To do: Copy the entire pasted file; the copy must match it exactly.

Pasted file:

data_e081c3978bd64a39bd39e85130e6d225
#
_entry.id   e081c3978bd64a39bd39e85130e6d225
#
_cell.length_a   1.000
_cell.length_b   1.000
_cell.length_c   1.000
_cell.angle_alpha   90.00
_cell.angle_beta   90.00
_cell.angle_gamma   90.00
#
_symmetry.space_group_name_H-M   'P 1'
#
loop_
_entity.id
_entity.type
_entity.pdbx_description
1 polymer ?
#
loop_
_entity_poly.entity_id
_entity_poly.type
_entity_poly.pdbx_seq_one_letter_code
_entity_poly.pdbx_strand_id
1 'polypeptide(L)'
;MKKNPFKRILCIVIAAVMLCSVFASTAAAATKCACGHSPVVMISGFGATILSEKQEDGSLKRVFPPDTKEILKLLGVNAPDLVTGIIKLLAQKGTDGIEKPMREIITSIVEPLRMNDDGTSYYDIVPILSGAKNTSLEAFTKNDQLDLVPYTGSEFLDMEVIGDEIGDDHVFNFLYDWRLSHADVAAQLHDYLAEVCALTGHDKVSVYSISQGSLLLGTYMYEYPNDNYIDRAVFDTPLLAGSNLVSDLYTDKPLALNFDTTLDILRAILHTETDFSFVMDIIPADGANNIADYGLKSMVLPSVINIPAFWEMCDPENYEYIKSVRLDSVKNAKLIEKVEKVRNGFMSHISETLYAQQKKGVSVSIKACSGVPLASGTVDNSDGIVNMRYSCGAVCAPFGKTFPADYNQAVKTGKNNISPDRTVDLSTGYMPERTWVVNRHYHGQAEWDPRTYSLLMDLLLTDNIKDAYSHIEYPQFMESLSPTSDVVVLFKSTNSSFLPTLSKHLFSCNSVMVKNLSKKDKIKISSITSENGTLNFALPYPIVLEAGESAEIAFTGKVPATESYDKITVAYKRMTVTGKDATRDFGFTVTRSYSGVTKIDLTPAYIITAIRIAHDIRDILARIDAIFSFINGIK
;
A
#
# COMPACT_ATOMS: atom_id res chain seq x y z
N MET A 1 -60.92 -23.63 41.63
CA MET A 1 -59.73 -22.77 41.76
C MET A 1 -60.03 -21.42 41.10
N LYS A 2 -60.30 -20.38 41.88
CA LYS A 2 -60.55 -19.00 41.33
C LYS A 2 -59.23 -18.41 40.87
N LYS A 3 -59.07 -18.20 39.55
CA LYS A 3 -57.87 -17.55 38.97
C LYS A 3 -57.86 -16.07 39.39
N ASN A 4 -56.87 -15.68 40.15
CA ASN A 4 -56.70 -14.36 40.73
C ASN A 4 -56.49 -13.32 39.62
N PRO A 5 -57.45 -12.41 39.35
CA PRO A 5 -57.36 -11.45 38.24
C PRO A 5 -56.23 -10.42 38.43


data_e081c3978bd64a39bd39e85130e6d225
#
_entry.id   e081c3978bd64a39bd39e85130e6d225
#
_cell.length_a   1.000
_cell.length_b   1.000
_cell.length_c   1.000
_cell.angle_alpha   90.00
_cell.angle_beta   90.00
_cell.angle_gamma   90.00
#
_symmetry.space_group_name_H-M   'P 1'
#
loop_
_entity.id
_entity.type
_entity.pdbx_description
1 polymer ?
#
loop_
_entity_poly.entity_id
_entity_poly.type
_entity_poly.pdbx_seq_one_letter_code
_entity_poly.pdbx_strand_id
1 'polypeptide(L)'
;MKKNPFKRILCIVIAAVMLCSVFASTAAAATKCACGHSPVVMISGFGATILSEKQEDGSLKRVFPPDTKEILKLLGVNAPDLVTGIIKLLAQKGTDGIEKPMREIITSIVEPLRMNDDGTSYYDIVPILSGAKNTSLEAFTKNDQLDLVPYTGSEFLDMEVIGDEIGDDHVFNFLYDWRLSHADVAAQLHDYLAEVCALTGHDKVSVYSISQGSLLLGTYMYEYPNDNYIDRAVFDTPLLAGSNLVSDLYTDKPLALNFDTTLDILRAILHTETDFSFVMDIIPADGANNIADYGLKSMVLPSVINIPAFWEMCDPENYEYIKSVRLDSVKNAKLIEKVEKVRNGFMSHISETLYAQQKKGVSVSIKACSGVPLASGTVDNSDGIVNMRYSCGAVCAPFGKTFPADYNQAVKTGKNNISPDRTVDLSTGYMPERTWVVNRHYHGQAEWDPRTYSLLMDLLLTDNIKDAYSHIEYPQFMESLSPTSDVVVLFKSTNSSFLPTLSKHLFSCNSVMVKNLSKKDKIKISSITSENGTLNFALPYPIVLEAGESAEIAFTGKVPATESYDKITVAYKRMTVTGKDATRDFGFTVTRSYSGVTKIDLTPAYIITAIRIAHDIRDILARIDAIFSFINGIK
;
A
#
# COMPACT_ATOMS: atom_id res chain seq x y z
N MET A 1 -60.92 -23.63 41.63
CA MET A 1 -59.73 -22.77 41.76
C MET A 1 -60.03 -21.42 41.10
N LYS A 2 -60.30 -20.38 41.88
CA LYS A 2 -60.55 -19.00 41.33
C LYS A 2 -59.23 -18.41 40.87
N LYS A 3 -59.07 -18.20 39.55
CA LYS A 3 -57.87 -17.55 38.97
C LYS A 3 -57.86 -16.07 39.39
N ASN A 4 -56.87 -15.68 40.15
CA ASN A 4 -56.70 -14.36 40.73
C ASN A 4 -56.49 -13.32 39.62
N PRO A 5 -57.45 -12.41 39.35
CA PRO A 5 -57.36 -11.45 38.24
C PRO A 5 -56.23 -10.42 38.43